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|Authors||Josep del Hoyo, J. Nigel Collar, David A. Christie, |
Andrew Elliot, DC Lincoln Fishpool
|Format||24 x 31 cm|
|Pictures||Color illustrations and maps|
|Year of release||2014 (Volume 1) 2016 (Volume 2)|
The first ever Illustrated Checklist of the Birds of the World is really two works in one. It is a complete checklist whose taxonomy incorporates the most up-to-date information and an exhaustive methodology (Tobias et al. 2010) in an entirely systematic and consistent way. At the same time, it contains illustrations and distribution maps for every bird species in the world. This includes the original artwork from the HBW series, as well as hundreds of new illustrations, all in two compact volumes.
An extensive introduction, with many illustrated examples, explains the rationale and advantages of the taxonomic system adopted in the Checklist, as well as how to use the book. A modern, broad version of the Biological Species Concept (BSC) has been applied, with the aid of the scoring system to evaluate differences in morphology, vocalizations, ecology and geographical relationships published in Ibis by Tobias et al. (2010). For the non-passerines, this has resulted in relatively few lumps (21) but a much higher number of splits, 462 in total, compared with the taxonomy presented in the HBW series. The number of taxonomic changes for the passerines has been significantly high. Volume 2 has 41 lumps and 628 splits, compared with the taxonomy presented in the HBW series.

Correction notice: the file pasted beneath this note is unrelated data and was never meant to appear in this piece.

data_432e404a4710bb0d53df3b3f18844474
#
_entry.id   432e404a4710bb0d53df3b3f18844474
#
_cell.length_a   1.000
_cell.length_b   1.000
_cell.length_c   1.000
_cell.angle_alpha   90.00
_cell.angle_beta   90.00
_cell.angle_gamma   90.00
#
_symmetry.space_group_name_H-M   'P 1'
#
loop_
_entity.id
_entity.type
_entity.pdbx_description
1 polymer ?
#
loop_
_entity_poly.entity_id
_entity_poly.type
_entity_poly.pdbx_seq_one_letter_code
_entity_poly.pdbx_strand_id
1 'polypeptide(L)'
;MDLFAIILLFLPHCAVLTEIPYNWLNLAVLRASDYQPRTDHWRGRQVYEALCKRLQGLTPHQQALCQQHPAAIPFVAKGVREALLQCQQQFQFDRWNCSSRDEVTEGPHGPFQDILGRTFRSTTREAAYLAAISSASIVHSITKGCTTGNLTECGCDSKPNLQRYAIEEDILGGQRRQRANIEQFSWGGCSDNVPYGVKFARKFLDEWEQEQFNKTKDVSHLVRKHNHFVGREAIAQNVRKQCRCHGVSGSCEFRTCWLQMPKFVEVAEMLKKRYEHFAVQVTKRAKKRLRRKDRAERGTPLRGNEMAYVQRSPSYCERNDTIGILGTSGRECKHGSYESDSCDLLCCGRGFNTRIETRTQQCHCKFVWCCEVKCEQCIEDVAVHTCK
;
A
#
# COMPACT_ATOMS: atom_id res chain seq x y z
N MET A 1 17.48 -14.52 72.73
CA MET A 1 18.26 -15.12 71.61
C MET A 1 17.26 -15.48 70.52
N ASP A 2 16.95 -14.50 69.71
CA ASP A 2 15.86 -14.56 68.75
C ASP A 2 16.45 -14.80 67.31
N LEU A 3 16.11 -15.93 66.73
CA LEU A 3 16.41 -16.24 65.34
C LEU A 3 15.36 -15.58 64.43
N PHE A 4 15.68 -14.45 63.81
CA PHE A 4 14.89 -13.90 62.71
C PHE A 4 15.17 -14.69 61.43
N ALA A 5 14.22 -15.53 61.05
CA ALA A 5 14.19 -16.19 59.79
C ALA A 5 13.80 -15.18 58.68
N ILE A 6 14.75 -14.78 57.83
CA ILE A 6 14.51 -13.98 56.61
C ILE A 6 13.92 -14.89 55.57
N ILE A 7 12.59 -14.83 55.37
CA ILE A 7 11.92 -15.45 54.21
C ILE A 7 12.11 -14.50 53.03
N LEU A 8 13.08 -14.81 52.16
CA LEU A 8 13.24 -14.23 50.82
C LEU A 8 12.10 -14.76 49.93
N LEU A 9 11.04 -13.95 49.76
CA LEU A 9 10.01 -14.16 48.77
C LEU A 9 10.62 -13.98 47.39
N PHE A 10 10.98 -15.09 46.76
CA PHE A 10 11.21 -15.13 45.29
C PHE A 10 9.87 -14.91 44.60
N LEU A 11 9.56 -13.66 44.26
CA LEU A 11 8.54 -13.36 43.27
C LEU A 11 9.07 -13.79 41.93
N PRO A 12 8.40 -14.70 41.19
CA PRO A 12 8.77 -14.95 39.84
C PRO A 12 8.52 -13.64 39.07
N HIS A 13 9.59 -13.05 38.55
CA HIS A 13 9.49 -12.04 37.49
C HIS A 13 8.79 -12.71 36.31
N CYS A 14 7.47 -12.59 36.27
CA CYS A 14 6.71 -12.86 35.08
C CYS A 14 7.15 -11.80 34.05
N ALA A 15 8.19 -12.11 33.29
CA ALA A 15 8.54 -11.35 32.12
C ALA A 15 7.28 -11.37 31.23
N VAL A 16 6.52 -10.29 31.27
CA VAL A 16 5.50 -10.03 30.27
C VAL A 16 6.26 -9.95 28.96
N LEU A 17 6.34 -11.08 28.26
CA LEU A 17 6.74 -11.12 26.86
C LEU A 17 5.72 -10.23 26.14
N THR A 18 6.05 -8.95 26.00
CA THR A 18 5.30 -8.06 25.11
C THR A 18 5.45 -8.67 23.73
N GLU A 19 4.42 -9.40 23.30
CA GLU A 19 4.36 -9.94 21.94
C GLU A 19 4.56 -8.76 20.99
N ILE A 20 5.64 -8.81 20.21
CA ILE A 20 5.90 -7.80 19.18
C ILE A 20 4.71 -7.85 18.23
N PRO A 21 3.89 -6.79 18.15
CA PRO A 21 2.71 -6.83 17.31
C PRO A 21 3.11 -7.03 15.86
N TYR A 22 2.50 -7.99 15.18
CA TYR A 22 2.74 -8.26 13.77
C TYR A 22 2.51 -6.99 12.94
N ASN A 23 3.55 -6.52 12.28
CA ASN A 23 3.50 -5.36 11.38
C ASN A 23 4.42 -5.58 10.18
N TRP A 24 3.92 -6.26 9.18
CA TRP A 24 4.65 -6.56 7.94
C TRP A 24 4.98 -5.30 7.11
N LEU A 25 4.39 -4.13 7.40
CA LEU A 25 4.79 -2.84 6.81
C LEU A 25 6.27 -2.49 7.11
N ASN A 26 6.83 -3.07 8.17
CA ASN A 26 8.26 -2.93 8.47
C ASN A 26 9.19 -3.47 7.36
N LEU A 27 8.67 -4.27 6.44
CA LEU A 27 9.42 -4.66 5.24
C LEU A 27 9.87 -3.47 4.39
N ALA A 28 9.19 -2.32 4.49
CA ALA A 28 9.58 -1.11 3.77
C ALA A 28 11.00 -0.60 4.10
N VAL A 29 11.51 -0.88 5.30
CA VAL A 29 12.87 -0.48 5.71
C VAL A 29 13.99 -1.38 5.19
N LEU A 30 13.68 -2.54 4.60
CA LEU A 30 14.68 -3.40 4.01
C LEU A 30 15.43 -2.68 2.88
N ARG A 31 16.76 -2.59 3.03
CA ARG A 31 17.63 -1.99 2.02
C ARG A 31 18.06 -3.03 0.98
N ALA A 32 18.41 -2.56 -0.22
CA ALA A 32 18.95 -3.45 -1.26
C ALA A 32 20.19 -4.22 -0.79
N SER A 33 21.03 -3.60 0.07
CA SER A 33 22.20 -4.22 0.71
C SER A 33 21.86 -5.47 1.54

Volume 1 has two appendices cover all the species considered to have become extinct since 1500. The first appendix gives a full treatment, including text, illustration and former range map, for the extinct species known from complete specimens. The second appendix provides information for the extinct species not known from complete specimens.
Large-format maps offer the reader assistance in interpreting the distribution sections. They provide both administrative and physical details, for greater clarity of use.
In total, Volume 1 deals with 35 orders, 105 families, 988 genera, 4372 extant species, 99 extinct species, and has 2126 bibliographical references. Volume 2 deals with 1 order, 138 families, 1,358 genera, 6,592 extanct species, 57 extinct species, and has 2809 bibliographical references.
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